A woman from Trinidad who lied to adopt 11 disabled children, whom authorities say she abused while she raked in more than $1 million in subsidies, was sentenced on Tuesday to nearly 11 years in prison.
US District Judge Richard M. Berman said Judith Leekin engaged in "a heartless, dangerous money-driven scheme" when she used fake names and lies about the children to defraud social service agencies in New York City and New York state.
Leekin, 63, has been accused of treating the children like prisoners, subjecting them to beatings and handcuffs while they stayed in a locked room without food, depriving them of medical and dental care and not sending them to school. Authorities said the children were so physically and emotionally abused they can never recover.
Leekin looked down and repeatedly dabbed her eyes and nose with tissues as Berman ordered her to serve 10 years and 10 months, nearly three years above the maximum penalty she had agreed to in a plea deal with prosecutors.
The judge also ordered Leekin to forfeit $1.68 million to benefit the children.
"This fraud turns the philosophy of adoption and the need to provide long-term care to children - so important to our social services system ... it turns that system on its head," he said.
Before Leekin was sentenced, she sobbed and apologized for committing wire and mail fraud and promised to surrender all her assets. She pleaded guilty in May. "I love my childrenand I miss them," she said.
The children, now ages 16 to 28, suffer from a variety of severe mental and physical disabilities, including autism and Down syndrome. Leekin began adopting them in 1988, when she lived in New York City. A decade later, she moved to Port St. Lucie, Florida.
Florida authorities have charged her with aggravated child abuse and aggravated abuse of disabled adults, and she could face as much as 120 years in prison if she is convicted of those and other charges.
Prosecutors say the high school dropout from Trinidad lived lavishly while forcing the adopted children to sleep on the floor of a storage room next to a garage and banning them from entering the house except to use the bathroom or kitchen.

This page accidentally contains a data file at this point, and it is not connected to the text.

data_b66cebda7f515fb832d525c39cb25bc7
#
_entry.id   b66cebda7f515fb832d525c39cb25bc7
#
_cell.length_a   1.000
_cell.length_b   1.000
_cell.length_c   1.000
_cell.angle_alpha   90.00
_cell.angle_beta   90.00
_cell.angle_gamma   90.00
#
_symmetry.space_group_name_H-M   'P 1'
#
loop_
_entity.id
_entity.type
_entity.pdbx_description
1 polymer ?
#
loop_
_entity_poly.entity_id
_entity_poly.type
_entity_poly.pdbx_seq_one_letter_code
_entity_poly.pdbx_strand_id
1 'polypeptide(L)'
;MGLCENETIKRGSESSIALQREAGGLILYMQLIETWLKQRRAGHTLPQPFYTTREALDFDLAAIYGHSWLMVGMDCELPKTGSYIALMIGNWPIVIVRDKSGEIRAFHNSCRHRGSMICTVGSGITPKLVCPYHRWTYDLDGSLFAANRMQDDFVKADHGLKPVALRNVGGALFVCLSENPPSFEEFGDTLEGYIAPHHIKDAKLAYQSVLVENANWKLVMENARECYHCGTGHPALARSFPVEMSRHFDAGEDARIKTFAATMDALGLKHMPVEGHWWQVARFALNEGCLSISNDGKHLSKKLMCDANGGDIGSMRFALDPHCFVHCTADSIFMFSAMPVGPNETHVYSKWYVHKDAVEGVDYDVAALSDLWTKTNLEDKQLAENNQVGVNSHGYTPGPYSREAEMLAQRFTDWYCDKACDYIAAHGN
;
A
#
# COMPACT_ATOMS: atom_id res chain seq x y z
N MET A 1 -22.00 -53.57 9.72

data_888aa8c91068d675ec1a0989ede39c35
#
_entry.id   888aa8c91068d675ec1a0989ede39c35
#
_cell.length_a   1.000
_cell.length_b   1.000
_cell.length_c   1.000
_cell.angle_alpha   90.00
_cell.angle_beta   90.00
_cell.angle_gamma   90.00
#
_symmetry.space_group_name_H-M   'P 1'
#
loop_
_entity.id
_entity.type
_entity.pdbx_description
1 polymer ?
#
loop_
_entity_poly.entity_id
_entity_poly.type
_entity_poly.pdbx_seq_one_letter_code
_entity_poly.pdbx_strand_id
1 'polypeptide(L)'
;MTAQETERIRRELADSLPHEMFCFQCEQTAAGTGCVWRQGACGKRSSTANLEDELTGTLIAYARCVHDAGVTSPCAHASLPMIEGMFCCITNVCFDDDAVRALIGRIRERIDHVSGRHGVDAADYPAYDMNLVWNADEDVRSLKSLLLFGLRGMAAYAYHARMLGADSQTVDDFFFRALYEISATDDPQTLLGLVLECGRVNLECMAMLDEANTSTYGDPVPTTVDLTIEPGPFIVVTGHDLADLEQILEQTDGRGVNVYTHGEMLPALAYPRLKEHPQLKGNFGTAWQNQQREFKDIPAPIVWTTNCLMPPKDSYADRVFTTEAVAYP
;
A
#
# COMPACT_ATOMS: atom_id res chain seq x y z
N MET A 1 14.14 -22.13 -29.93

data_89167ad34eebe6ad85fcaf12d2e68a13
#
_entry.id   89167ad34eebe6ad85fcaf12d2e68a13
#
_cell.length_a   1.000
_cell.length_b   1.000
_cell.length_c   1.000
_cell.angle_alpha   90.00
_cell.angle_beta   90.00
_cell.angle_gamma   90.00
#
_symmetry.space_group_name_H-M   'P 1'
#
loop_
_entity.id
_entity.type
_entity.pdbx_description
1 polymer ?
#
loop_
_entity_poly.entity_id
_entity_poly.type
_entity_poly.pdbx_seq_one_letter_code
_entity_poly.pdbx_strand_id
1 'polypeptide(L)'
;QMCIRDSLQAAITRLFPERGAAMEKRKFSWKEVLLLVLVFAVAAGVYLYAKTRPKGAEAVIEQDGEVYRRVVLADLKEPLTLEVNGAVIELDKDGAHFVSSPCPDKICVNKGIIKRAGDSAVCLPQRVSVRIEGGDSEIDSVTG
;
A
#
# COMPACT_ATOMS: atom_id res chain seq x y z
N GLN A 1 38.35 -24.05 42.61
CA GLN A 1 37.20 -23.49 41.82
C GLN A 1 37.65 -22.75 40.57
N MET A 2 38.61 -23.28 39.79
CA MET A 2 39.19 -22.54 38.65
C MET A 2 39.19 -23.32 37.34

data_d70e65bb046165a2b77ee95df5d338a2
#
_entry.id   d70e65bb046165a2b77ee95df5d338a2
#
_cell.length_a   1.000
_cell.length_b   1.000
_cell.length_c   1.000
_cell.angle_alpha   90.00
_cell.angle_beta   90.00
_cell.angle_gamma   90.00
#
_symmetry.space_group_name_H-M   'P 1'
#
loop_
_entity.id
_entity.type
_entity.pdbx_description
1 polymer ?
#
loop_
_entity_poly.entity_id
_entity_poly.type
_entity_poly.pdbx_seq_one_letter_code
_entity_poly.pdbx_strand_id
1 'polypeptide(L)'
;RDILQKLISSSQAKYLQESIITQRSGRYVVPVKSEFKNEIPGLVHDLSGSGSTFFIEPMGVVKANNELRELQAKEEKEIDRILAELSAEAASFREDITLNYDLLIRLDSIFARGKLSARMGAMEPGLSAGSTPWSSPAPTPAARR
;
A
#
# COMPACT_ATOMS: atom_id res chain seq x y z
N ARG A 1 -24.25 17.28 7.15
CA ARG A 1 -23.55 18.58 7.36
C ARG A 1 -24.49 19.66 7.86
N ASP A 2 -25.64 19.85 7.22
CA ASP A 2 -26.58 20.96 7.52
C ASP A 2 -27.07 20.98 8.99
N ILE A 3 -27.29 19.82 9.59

Attorney Howard M. Talenfeld, speaking on behalf of 10 of the children, told the judge that none of the children could testify before him because they were too damaged by the abuse.
Nine of the children are now in foster or group homes. Another lives on his own in Florida. One child is missing and presumed dead.
Talenfeld said one child was afraid to face Leekin again while five others who were capable of speaking were not brought before the court because social-services professionals advised that they would be further emotionally and psychologically damaged by the experience.
Leekin's lawyer Diamond R. Litty noted that her client was cooperating and surrendering all her assets. She said many of the allegations are uncorroborated and at least six of the children have said they "miss their mother and still love her."
（英语点津 Helen 编辑）
About the broadcaster:
Meghan Peters is a foreign language expert at China Daily’s Web site. A recent graduate from the University of Washington in Seattle, Meghan has written for The Seattle Times, the Seattle Post Intelligencer and the Seattle Weekly, where she also worked on various multimedia projects.